Caribbean Cup – the strangest game

The Caribbean, home to mighty footballing nations like Bermuda, Martinique and Aruba, has surprisingly never left much of a mark on the football world. The region can, however, lay claim to staging one of the strangest games in the history of the sport.

The Caribbean Cup, an annual tournament contested by members of the Caribbean Football Union, was the setting for this crazy game in 1994. It was a match that taught us one thing: if you must introduce new rules before a tournament, try to make sure they don’t contain gaping loopholes first.

So here’s the scene – concentrate now because this will get complicated – Barbados entered its final game of the group stages against Grenada needing a win by at least two clear goals to progress. Grenada simply needed to avoid losing by more than one goal to progress. Sounds simple…it wasn’t. You see, a new rule had been introduced before the tournament which stated that if a game was still tied after 90 minutes, the two teams would enter a period of 30 minutes Golden Goal extra time, click here essay on peacock in sanskrit language types of college writing assignments antithesis + gorgian enter site cialis and viagra generic belief systems dbq essay examples go site enter statistical essay ch 6 great gatsby summary essay organic food essay thesis essays on the abolition of slavery athena alexander no child left behind essay enter site 11-aminoundecanoic acid essay kamagra 60p cheap descriptive essay writing for hire online get link custom and courtesies essays computer advantage and disadvantage essay levitra levitinha completos critical essay editor site us working bibliography mla here even in the group stages. Even more bizarrely, any goal scored in extra time would count as two goals.

Barbados stormed into a two goal lead, which would have seen them just squeeze through. But the Grenadians were resilient and managed to pull one back in the 83rd minute, putting them back in the driving seat. Barbados tried and tried to get a third but to no avail; Grenada had parked the proverbial bus. With just two minutes of the 90 left, Barbados realised they had little chance of scoring in normal time. So to gain an extra 30 minute window of opportunity they simply popped the ball in their own net (thus tying the game up at 2-2 and potentially sending the game into extra time) The Grenadians, recognising their opponents devious plan, tried to score an own goal themselves. When the Barbadians successfully defended their opponents net, the Grenadians tried to score at the opposite end. Normal time ended with the hilarious sight of the Grenadians trying in vain to score at either end while the Barbados players defended both goals diligently. The match went to extra time and, wouldn’t you know it, the Barbadians were rewarded for their unsportsmanlike ingenuity when they scored the newly patented ‘Double Golden Goal™’ to give them a 4-2 win. Absolute madness.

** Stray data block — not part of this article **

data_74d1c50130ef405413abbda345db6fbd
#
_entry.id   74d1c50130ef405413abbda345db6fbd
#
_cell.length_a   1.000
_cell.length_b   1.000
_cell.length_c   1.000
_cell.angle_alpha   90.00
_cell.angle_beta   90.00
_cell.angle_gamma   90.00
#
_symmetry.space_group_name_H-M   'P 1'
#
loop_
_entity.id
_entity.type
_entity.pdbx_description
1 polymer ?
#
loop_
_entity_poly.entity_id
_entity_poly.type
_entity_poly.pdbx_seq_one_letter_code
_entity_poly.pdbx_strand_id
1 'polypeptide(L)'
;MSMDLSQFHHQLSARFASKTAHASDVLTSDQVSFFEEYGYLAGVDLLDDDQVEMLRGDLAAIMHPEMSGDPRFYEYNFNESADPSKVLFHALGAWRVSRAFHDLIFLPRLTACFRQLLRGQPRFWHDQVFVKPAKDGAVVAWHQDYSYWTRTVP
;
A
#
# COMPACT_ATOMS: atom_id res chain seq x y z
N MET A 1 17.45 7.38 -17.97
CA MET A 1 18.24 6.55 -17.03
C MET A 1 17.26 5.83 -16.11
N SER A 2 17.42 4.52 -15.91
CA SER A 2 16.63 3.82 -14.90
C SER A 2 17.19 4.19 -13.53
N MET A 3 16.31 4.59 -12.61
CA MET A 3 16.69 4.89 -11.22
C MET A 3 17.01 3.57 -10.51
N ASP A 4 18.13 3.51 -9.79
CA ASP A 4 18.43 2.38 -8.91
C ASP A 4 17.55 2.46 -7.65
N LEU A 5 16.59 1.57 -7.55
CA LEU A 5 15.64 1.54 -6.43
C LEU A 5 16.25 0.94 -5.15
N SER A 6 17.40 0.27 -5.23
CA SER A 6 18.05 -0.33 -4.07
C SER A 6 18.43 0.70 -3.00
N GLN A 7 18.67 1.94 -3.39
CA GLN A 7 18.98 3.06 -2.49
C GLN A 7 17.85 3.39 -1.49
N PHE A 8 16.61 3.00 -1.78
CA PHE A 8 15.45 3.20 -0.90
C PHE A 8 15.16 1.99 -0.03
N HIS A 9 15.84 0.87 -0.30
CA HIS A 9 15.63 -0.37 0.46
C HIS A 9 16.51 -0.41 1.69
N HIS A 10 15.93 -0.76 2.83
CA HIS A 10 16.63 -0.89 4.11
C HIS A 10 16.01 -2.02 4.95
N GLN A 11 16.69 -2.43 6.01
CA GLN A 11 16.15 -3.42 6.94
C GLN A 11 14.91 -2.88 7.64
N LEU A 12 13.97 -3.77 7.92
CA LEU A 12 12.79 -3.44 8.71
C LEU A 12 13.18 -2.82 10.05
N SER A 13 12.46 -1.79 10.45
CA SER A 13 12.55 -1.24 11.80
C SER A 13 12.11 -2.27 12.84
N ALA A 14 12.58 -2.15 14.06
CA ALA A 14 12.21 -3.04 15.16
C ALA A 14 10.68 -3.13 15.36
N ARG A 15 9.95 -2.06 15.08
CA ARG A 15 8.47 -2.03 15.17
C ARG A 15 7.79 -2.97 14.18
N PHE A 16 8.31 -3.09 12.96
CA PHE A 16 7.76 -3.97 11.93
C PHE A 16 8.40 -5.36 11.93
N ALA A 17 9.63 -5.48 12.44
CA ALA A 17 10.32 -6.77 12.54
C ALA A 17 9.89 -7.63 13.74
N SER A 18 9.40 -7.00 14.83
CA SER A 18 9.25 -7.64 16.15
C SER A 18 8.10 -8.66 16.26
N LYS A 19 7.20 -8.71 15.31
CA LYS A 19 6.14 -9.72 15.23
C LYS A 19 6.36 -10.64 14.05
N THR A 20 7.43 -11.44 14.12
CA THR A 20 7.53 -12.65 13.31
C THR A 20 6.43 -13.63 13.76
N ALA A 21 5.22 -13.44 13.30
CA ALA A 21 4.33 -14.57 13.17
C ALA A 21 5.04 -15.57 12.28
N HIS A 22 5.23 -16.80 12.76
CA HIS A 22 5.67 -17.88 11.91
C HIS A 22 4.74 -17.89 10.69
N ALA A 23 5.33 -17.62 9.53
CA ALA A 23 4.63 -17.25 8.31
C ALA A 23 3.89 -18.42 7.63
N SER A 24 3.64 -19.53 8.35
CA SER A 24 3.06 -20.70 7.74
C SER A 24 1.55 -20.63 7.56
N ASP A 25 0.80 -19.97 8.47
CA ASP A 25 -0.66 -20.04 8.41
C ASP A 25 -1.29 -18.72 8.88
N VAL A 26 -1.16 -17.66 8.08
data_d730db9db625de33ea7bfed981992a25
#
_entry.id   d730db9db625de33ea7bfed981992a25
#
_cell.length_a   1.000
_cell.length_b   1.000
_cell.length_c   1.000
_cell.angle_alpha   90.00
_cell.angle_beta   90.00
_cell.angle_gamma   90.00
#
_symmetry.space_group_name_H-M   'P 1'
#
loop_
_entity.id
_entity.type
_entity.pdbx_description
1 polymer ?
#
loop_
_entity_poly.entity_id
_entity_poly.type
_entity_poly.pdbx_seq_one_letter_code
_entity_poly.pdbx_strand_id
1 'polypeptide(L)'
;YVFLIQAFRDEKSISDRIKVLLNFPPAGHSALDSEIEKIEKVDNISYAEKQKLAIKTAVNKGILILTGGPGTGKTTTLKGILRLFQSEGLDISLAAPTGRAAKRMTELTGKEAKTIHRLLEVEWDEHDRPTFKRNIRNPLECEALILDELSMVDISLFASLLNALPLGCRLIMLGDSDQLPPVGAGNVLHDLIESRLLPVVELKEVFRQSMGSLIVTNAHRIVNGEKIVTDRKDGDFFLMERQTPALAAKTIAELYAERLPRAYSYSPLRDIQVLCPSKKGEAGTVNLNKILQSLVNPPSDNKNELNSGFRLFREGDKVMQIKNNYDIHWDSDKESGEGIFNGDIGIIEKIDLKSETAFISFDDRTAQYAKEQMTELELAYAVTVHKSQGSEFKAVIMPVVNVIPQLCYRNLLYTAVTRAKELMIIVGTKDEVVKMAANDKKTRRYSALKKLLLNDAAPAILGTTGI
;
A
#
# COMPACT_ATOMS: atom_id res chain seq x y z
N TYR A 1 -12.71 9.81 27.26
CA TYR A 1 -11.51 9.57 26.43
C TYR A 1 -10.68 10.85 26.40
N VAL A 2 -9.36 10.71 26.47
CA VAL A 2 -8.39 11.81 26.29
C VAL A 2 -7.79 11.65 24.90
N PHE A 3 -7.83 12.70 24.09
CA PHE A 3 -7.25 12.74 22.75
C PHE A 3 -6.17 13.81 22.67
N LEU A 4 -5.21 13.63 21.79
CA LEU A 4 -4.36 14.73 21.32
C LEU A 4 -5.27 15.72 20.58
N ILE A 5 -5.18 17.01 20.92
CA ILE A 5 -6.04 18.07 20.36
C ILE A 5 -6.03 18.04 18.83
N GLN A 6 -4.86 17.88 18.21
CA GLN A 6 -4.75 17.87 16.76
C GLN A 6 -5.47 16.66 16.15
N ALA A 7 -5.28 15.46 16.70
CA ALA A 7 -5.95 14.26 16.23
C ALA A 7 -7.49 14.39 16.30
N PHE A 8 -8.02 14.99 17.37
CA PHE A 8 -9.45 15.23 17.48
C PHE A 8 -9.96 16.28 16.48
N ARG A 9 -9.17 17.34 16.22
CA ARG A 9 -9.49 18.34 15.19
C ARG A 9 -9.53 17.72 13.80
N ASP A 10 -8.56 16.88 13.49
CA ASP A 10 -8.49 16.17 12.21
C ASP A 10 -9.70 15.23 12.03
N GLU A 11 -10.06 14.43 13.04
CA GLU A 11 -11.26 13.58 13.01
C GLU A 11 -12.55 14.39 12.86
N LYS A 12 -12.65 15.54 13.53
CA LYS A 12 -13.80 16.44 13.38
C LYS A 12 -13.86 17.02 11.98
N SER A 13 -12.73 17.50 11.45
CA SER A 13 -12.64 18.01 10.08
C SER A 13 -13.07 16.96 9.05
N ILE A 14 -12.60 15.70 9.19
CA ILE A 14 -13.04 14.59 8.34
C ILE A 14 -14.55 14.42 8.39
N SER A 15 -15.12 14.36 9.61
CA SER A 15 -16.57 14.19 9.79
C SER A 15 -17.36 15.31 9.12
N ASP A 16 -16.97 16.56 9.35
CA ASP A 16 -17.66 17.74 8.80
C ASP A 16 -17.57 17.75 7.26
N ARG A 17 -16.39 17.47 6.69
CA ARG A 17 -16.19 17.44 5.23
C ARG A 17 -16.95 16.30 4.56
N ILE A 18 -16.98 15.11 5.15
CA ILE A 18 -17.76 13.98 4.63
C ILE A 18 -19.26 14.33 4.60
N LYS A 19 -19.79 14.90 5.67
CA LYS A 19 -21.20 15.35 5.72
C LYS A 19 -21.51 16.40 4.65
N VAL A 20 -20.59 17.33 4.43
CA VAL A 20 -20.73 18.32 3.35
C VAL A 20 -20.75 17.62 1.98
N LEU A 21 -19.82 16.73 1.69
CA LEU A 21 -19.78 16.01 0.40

Spare a thought for the member of the Caribbean Football Union who thought up and implemented the bizarre rule. He probably thought himself to be quite the pioneer, a renegade of the footballing world. ‘Why hasn’t anyone thought of this’, he would have said to himself triumphantly, until 88 minutes into the game when a sudden, ‘oh that’s why’, realisation hit him like a ton of bricks. In fact, it may have dawned on him sooner than this, and he had to just sit there praying that the Barbadians wouldn’t work it out as well. Oh but they did, and when he saw the farcical scenes of the Grenadians players frantically trying to put the ball in either net he probably quietly got his coat, snuck out the backdoor, and drove to a remote farming village to live out his remaining days in anonymity.  Or maybe he just got himself a job at the FAI.

Grenada Manager James Clarkson summed up his feelings on the absurd game -and the rogue rule maker- pretty clearly:

I feel cheated. The person who came up with these rules must be a candidate for a madhouse. The game should never be played with so many players running around the field confused. Our players did not even know which direction to attack: our goal or their goal. I have never seen this happen before. In football, you are supposed to score against the opponents to win, not for them.

Regrettably, this isn’t the only case of a team deliberately scoring an own goal to improve their situation. In the 1998 Tiger Cup, a tournament contested by Southeast Asia’s finest, Thailand and Indonesia faced off in the final game of the group stages. Both teams were already through so the match would only decide who would face who in the next round. Defeat would mean a quarter final clash with Singapore while the victors would meet hosts Vietnam. Through their lacklustre play, both teams made it clear they wanted to play Singapore as they were deemed to be a weaker team than the Vietnamese. (The losing country would also be spared the hassle of moving their base from Ho Chi Minh to Hanoi for the Vietnam tie). So, with the scores tied at 2-2, Indonesian defender Mursyid Effendi  took the game into his own hands and placed a neat little finish past his own keeper to ensure a handy 3-2 loss. In wonderful karmic justice, Singapore, the supposed pushovers, beat Indonesia in the next round and went on to defeat hosts Vietnam in the final.

It’s a funny old game.

The Author

Jack Devlin

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